Do you really need a good night’s rest the night before a big run? The short answer is yes and no.
Of course getting adequate hours of sleep the night before a race is bound to make you feel ready to take on the world in the morning. And not getting enough sleep is bound to make you feel sluggish. But how much does healthy sleep or the lack of it really affect athletic performance?
A Single Night of Zero/Poor Sleep Has Little to No Effect on Physical Performance
Yep, you read that right. Getting healthy sleep the night before a big race isn’t actually that important for physiological endurance.
While it sounds crazy, it’s also backed by several scientific studies.
In one Dutch study, a control group of men who had healthy sleep and another group of men who had zero sleep the previous night were pitted against each other in 20-minute cycling time trials.
The healthy-sleep group clocked in an average of 7.68km during their trial. And while the researchers expected considerably lower results from the sleep-deprived group, they clocked in a near-identical average of 7.62km. Other physical measurements during the trial, particularly their average heart rate, also came out near-identical.
In another study in 2007, experts from the Research Institute for Sport and Exercise Sciences analyzed a variety of existing studies on how sleep affects physical performance.
Much to their surprise, the experts found that even a few days of poor sleep translated to stable physiological markers of endurance. But while leg strength, oxygen demand at various speeds, and fatigue resistance were all unaffected by a single night of poor sleep, it was mental cognition that suffered.
And it wasn’t the first time that lack of sleep resulted in poorer mental performance.
The Brain is More Dependent on Sleep than the Rest of the Body
In a 2009 study, European researchers found evidence of decreased endurance in athletes who ran after staying awake for 30 hours. However, they also found that the 30-hour lack of sleep had a very limited effect on the test subjects’ actual cardiorespiratory/thermoregulatory function and pacing. Rather, the lowered performance was a result of their altered perception of effort.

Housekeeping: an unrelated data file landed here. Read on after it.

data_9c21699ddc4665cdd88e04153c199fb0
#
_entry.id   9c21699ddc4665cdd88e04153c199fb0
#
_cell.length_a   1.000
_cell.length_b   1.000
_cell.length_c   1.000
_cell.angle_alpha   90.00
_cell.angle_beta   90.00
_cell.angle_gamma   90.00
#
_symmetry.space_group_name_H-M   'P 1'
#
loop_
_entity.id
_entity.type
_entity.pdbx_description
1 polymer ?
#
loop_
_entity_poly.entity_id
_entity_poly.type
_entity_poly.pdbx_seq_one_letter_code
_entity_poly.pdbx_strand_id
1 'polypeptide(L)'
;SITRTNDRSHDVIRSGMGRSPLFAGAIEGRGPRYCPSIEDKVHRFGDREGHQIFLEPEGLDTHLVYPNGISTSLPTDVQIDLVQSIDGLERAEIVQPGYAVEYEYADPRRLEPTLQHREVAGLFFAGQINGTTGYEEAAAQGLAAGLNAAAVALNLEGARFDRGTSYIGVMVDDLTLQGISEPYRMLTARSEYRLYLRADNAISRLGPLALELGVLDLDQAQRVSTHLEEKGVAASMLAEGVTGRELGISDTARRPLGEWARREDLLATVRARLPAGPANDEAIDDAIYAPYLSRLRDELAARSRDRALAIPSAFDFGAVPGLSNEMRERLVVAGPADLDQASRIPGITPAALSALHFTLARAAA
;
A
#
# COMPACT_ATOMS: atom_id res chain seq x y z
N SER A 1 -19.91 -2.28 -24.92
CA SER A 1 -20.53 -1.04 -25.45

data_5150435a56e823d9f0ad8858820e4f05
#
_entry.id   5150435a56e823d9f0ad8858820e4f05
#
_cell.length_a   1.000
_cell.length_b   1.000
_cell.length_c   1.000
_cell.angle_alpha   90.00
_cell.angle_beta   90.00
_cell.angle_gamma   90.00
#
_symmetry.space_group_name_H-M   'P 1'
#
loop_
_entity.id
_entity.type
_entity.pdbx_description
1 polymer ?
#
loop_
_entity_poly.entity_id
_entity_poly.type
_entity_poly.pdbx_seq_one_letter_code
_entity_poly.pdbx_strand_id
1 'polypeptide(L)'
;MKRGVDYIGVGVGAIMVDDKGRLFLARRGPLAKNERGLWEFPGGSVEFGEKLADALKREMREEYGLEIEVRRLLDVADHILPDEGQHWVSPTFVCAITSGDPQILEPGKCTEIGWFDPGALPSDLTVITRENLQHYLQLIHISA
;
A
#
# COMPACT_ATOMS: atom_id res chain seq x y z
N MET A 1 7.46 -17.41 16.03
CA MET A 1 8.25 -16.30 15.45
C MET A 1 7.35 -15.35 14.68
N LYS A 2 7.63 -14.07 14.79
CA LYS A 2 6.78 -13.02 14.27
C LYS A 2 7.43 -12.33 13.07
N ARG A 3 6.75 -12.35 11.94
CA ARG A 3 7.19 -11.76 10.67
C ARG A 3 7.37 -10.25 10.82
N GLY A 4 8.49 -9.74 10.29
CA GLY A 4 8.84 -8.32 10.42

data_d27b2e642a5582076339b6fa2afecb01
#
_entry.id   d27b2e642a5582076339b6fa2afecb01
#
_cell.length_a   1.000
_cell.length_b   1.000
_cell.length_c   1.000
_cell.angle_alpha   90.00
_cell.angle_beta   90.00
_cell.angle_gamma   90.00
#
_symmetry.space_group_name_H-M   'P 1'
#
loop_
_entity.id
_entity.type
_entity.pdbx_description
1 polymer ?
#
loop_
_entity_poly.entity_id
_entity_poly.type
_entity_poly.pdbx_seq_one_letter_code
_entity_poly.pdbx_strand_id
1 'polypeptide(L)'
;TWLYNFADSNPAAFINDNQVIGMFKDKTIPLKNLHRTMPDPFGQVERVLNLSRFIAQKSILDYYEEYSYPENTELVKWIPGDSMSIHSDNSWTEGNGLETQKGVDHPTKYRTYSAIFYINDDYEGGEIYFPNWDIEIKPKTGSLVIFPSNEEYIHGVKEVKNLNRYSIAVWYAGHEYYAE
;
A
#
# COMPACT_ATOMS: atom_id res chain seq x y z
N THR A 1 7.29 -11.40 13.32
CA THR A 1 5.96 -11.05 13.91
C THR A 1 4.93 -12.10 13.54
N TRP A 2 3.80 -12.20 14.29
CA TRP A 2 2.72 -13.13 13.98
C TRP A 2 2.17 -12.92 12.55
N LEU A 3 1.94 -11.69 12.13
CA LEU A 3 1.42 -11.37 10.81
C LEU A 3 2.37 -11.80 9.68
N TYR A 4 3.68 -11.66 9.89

The 11 men who were involved in this study completed 2 running trials. The first trial was after they had normal sleep. The second trial happened 7 days later, and after they were kept awake for 30 hours.
While the test subjects ran farther during the first trial, they reported feeling like they ran the same distance during the second trial. This led researchers to conclude that the decreased endurance was psychological and based mostly on their altered perception of effort (especially since they found evidence that a single night of sleep deprivation had limited effects on indicators of actual physical endurance).
Several past studies also indicate that short-term sleep deprivation can result in poorer memory, longer reaction time, and an unstable mood.
You’re certainly bound to not feel good and ready if you haven’t had enough sleep the night before a big race, but don’t let that feeling fool you. While your brain is telling you that you need sleep, your body could very well be as ready as ever to perform during race day.
If you’ve been training regularly and getting adequate sleep (at least for the past week), getting little to zero sleep the night before race day is unlikely to affect your actual physical performance and endurance.
More Sleep in General is More Important than How You Slept the Previous Night
Instead of the single night before your race, what you should really be concerned about is how you sleep on a regular basis.
In a 2011 study on Stanford basketball players, researchers found that extending sleep to 10 hours per night (for 5 to 7 weeks) resulted in increased performance metrics. They also found similar increases when the study was repeated in other sports like tennis, football, and swimming.
As Stanford Sleep Disorders Clinic and Research Laboratory researcher (and study author) Cheri Mah explains, it’s not just about how you slept for one or two nights. Rather, it’s about “prioritizing sleep over the whole season.”
While one night without sleep can be slightly detrimental to your endurance, there are some athletes who say that it makes no difference at all. One of these athletes is American long-distance runner Bobby Curtis, who won the NCAA title for 5,000 meters during his senior year on a somewhat irregular sleep schedule.
Curtis says that while not sleeping a few nights before the race didn’t affect his performance when he won the title, his training did suffer when he didn’t get enough sleep over the last couple weeks.
As Stanford’s Cheri Mah rightly suggests, it’s important for athletes to maintain a consistent sleep schedule that ensures they get adequate sleep.
So instead of worrying about how you’ll be too excited to sleep the night before your big race, focus on getting enough sleep during training. That’s when sleep really counts.